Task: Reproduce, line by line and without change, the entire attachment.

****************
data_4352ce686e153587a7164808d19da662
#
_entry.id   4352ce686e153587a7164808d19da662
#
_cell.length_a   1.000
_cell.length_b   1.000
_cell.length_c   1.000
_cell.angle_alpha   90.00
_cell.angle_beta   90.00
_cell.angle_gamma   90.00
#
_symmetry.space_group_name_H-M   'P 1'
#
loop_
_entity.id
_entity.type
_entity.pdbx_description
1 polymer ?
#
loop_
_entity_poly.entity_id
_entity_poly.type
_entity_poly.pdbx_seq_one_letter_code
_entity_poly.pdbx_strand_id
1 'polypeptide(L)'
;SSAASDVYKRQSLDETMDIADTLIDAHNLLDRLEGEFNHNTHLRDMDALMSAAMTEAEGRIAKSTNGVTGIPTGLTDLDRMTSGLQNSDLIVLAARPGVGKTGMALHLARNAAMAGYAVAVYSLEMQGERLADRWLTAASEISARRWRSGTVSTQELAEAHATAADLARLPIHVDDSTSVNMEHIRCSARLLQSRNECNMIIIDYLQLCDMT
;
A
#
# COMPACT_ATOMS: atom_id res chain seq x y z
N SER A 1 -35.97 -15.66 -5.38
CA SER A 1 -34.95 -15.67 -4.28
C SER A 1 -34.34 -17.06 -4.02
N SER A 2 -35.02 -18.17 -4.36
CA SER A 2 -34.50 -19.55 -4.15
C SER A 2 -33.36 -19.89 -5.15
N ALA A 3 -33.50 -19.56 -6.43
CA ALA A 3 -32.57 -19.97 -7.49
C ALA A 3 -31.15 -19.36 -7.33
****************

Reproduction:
data_4352ce686e153587a7164808d19da662
#
_entry.id   4352ce686e153587a7164808d19da662
#
_cell.length_a   1.000
_cell.length_b   1.000
_cell.length_c   1.000
_cell.angle_alpha   90.00
_cell.angle_beta   90.00
_cell.angle_gamma   90.00
#
_symmetry.space_group_name_H-M   'P 1'
#
loop_
_entity.id
_entity.type
_entity.pdbx_description
1 polymer ?
#
loop_
_entity_poly.entity_id
_entity_poly.type
_entity_poly.pdbx_seq_one_letter_code
_entity_poly.pdbx_strand_id
1 'polypeptide(L)'
;SSAASDVYKRQSLDETMDIADTLIDAHNLLDRLEGEFNHNTHLRDMDALMSAAMTEAEGRIAKSTNGVTGIPTGLTDLDRMTSGLQNSDLIVLAARPGVGKTGMALHLARNAAMAGYAVAVYSLEMQGERLADRWLTAASEISARRWRSGTVSTQELAEAHATAADLARLPIHVDDSTSVNMEHIRCSARLLQSRNECNMIIIDYLQLCDMT
;
A
#
# COMPACT_ATOMS: atom_id res chain seq x y z
N SER A 1 -35.97 -15.66 -5.38
CA SER A 1 -34.95 -15.67 -4.28
C SER A 1 -34.34 -17.06 -4.02
N SER A 2 -35.02 -18.17 -4.36
CA SER A 2 -34.50 -19.55 -4.15
C SER A 2 -33.36 -19.89 -5.15
N ALA A 3 -33.50 -19.56 -6.43
CA ALA A 3 -32.57 -19.97 -7.49
C ALA A 3 -31.15 -19.36 -7.33